HOUSTON -

Residents of a southeast Houston neighborhood said they are frustrated with the foul odor and piles of trash at a shuttered chemical plant off Griggs near Calhoun. The plant was raided nearly five years ago by Houston police, along with state and federal regulators. 

"When I first smelled it, it was like, make you want to puke," said Jacqueline Warren, who lives behind the defunct CES Environmental plant. "I mean close up my nose and like, eww."

Other residents have described the smell coming from the closed plant as a mix between rotten eggs and onions. Residents told Local 2 the smell is at its worst on hot days and after heavy rains.

"It burns your nose and it's just awful," said Adrian Fletcher.

After a fatal explosion, the business was raided in August 2009. Federal court records show the company's former CEO was eventually convicted of environmental crimes relating to the operation of a similar facility in Port Arthur. As for clean-up, state officials said that is the company's responsibility. However, federal court records readCES Environmental declared bankruptcy in 2010.  

"This is a perfect case study of the kind of problems that you have where you've got no money in place to actually facilitate clean-up operations," said resident Mark Schatz.

Mickey Edmondson, with Edmondson Environmental, is a court-appointed environmental consultant for the property. Edmondson told Local 2 Investigates that $2 million has been spent cleaning up the property, but the work is slow. Edmondson said all work at the property has to be approved by the bankruptcy court and only happens when money is generated from the sale of company assets. The entire facility is up for sale.

Edmondson said residual chemicals in tanks and vats create the foul odor residents have to endure, but he adds that state and federal regulators frequent monitoring of the area shows no danger to the surrounding neighborhood.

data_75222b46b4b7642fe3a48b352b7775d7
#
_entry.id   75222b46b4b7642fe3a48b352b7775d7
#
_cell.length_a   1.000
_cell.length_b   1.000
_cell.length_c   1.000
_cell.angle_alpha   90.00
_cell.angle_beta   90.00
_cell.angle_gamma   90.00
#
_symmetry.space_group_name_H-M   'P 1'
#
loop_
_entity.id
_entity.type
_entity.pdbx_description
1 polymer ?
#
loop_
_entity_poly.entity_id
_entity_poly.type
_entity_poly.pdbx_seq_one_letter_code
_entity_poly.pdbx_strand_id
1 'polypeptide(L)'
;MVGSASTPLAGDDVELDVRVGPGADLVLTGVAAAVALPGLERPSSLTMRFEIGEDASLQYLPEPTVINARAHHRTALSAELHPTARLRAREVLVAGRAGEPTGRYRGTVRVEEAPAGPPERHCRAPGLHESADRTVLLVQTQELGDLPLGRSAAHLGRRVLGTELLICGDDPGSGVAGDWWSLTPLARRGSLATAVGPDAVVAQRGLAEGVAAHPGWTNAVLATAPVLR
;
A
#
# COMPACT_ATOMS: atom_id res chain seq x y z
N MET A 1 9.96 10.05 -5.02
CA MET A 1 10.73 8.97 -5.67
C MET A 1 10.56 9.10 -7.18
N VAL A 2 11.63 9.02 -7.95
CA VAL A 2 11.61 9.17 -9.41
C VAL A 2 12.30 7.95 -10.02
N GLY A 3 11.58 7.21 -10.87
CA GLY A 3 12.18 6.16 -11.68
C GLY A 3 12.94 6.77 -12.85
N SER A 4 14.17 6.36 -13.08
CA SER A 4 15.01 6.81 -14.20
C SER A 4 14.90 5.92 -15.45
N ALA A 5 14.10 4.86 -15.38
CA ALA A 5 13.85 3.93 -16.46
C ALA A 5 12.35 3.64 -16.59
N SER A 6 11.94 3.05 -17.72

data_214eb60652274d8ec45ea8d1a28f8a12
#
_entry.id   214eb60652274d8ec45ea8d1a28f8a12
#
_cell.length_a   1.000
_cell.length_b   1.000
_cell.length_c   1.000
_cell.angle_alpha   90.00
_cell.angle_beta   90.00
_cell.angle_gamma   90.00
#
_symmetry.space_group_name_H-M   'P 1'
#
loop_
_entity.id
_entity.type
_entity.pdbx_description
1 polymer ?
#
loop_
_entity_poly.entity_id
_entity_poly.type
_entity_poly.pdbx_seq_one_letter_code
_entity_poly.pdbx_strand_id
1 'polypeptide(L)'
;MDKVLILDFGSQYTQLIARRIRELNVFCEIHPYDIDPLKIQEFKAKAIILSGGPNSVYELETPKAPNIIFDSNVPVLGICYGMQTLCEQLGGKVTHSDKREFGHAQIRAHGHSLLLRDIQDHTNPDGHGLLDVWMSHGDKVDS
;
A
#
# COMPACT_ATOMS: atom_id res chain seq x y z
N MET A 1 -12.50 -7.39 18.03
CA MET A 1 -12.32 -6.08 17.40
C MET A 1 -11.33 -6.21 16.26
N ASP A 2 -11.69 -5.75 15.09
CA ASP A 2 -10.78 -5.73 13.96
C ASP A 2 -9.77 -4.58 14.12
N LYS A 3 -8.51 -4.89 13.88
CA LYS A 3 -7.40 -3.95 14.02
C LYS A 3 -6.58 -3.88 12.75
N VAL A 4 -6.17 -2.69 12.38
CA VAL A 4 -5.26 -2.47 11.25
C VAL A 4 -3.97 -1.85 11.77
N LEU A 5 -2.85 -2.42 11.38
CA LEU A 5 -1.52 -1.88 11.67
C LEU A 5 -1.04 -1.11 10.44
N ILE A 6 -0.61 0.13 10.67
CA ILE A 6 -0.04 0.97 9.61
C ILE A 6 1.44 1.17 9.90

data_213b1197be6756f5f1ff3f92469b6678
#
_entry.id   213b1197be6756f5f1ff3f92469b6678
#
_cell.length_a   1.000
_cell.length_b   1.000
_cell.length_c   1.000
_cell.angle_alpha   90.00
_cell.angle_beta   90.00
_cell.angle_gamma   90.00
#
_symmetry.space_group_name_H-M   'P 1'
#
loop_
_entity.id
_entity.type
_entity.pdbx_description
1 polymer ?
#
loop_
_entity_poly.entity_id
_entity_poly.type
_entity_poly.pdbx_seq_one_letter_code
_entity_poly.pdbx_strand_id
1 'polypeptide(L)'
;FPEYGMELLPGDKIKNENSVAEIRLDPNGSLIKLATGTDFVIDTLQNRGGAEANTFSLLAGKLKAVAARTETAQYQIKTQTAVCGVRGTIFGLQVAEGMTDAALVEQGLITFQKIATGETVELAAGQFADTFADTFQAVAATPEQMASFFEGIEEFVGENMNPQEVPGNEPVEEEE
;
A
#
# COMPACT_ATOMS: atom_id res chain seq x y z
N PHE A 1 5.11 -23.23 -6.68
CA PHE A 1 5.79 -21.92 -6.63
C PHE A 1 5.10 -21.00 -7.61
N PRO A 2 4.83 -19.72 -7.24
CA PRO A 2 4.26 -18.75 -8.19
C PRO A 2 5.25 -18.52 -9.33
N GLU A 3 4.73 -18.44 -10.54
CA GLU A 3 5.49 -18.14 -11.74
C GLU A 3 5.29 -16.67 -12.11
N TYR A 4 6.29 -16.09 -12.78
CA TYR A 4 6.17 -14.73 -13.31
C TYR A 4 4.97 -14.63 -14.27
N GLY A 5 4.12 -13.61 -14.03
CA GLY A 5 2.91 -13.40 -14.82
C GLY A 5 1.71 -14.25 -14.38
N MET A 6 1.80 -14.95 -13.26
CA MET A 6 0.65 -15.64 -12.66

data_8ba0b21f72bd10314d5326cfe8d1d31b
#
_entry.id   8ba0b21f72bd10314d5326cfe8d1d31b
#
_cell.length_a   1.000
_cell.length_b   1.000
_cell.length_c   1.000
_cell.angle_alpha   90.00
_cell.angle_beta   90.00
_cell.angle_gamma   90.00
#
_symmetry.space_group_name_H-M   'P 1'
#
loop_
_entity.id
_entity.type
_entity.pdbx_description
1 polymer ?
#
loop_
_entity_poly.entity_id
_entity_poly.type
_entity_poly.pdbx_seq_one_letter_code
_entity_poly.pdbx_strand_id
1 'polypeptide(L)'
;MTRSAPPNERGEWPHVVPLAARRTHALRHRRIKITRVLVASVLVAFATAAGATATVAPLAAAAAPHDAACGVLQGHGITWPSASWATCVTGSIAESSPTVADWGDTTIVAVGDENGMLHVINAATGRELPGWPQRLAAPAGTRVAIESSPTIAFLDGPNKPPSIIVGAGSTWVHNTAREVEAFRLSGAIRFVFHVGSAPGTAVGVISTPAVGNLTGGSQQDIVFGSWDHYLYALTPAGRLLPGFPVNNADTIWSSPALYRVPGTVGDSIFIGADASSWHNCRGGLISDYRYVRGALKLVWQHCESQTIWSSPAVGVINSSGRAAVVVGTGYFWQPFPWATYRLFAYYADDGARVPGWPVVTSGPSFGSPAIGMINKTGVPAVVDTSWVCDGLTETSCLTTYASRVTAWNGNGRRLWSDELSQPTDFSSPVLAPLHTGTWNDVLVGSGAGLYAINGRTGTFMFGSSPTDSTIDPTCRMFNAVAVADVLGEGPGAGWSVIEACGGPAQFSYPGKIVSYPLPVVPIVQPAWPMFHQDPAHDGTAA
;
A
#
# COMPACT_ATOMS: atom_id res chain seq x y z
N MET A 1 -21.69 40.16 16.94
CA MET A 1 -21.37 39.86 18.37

Still, officials with the Texas Commission on Environmental Quality said further action was taken just last month on the property.

"At the request of the city of Houston, the TCEQ Houston Region conducted onsite observations in March to identify appropriate action for site stabilization. Based on TCEQ’s observations, requests were made to the site trustee to clean up the releases and to mitigate future release potentials (e.g., cover open containers)," Terry Clawson, spokesperson for TCEQ, wrote in a statement to Local 2. 

"When this activity did not occur, the state contractor was initiated on April 21, 2014, to conduct site stabilization activities. The activities included collection and management of dumped materials resulting from vandalism, covering open containers and diking areas of visible contamination to reduce the potential for contact with accumulated storm water. The state contractor completed these activities on April 25.

The Houston Region conducted additional onsite observations immediately after the completion of the stabilization work in April and after the recent rainfall (May 12-13, 2014) to ensure that the diking was performing as expected. The site remediation and waste management remain the responsibility of the property trustee."

The facility has also become an illegal dumping ground, along with thieves stealing copper wire and scrap from the buildings.

Houston police said they are working to crackdown on the illegal dumping on the property.